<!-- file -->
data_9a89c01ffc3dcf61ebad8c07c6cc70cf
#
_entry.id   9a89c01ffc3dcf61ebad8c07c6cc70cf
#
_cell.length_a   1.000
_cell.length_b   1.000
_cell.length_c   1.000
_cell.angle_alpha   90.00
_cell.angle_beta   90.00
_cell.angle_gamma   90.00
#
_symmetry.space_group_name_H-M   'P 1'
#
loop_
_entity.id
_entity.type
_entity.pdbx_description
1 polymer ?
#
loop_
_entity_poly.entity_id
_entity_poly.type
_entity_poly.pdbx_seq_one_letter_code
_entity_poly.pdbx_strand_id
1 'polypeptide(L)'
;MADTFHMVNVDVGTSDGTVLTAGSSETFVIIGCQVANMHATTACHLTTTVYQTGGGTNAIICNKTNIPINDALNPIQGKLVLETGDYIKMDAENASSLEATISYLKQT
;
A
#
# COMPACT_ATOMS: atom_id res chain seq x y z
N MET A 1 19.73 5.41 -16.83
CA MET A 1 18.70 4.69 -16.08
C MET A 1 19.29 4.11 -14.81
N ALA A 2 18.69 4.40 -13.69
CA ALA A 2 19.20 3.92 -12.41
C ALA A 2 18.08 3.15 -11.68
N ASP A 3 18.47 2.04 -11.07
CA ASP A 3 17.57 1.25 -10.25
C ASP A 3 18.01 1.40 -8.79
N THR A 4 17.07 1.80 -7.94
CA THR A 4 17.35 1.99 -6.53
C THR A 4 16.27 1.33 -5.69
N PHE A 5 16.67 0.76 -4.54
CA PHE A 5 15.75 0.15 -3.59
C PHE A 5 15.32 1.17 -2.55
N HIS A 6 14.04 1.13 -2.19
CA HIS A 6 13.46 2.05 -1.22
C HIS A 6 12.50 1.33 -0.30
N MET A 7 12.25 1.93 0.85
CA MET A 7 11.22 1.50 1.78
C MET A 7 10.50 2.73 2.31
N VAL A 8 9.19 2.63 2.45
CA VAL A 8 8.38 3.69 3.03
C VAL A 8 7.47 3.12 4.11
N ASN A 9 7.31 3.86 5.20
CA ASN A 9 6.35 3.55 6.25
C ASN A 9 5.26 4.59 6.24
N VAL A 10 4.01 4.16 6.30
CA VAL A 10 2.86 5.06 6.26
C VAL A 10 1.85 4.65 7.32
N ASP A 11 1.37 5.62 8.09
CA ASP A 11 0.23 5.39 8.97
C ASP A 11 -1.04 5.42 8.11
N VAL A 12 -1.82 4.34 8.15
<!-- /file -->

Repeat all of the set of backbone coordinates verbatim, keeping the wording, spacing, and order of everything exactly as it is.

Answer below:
data_9a89c01ffc3dcf61ebad8c07c6cc70cf
#
_entry.id   9a89c01ffc3dcf61ebad8c07c6cc70cf
#
_cell.length_a   1.000
_cell.length_b   1.000
_cell.length_c   1.000
_cell.angle_alpha   90.00
_cell.angle_beta   90.00
_cell.angle_gamma   90.00
#
_symmetry.space_group_name_H-M   'P 1'
#
loop_
_entity.id
_entity.type
_entity.pdbx_description
1 polymer ?
#
loop_
_entity_poly.entity_id
_entity_poly.type
_entity_poly.pdbx_seq_one_letter_code
_entity_poly.pdbx_strand_id
1 'polypeptide(L)'
;MADTFHMVNVDVGTSDGTVLTAGSSETFVIIGCQVANMHATTACHLTTTVYQTGGGTNAIICNKTNIPINDALNPIQGKLVLETGDYIKMDAENASSLEATISYLKQT
;
A
#
# COMPACT_ATOMS: atom_id res chain seq x y z
N MET A 1 19.73 5.41 -16.83
CA MET A 1 18.70 4.69 -16.08
C MET A 1 19.29 4.11 -14.81
N ALA A 2 18.69 4.40 -13.69
CA ALA A 2 19.20 3.92 -12.41
C ALA A 2 18.08 3.15 -11.68
N ASP A 3 18.47 2.04 -11.07
CA ASP A 3 17.57 1.25 -10.25
C ASP A 3 18.01 1.40 -8.79
N THR A 4 17.07 1.80 -7.94
CA THR A 4 17.35 1.99 -6.53
C THR A 4 16.27 1.33 -5.69
N PHE A 5 16.67 0.76 -4.54
CA PHE A 5 15.75 0.15 -3.59
C PHE A 5 15.32 1.17 -2.55
N HIS A 6 14.04 1.13 -2.19
CA HIS A 6 13.46 2.05 -1.22
C HIS A 6 12.50 1.33 -0.30
N MET A 7 12.25 1.93 0.85
CA MET A 7 11.22 1.50 1.78
C MET A 7 10.50 2.73 2.31
N VAL A 8 9.19 2.63 2.45
CA VAL A 8 8.38 3.69 3.03
C VAL A 8 7.47 3.12 4.11
N ASN A 9 7.31 3.86 5.20
CA ASN A 9 6.35 3.55 6.25
C ASN A 9 5.26 4.59 6.24
N VAL A 10 4.01 4.16 6.30
CA VAL A 10 2.86 5.06 6.26
C VAL A 10 1.85 4.65 7.32
N ASP A 11 1.37 5.62 8.09
CA ASP A 11 0.23 5.39 8.97
C ASP A 11 -1.04 5.42 8.11
N VAL A 12 -1.82 4.34 8.15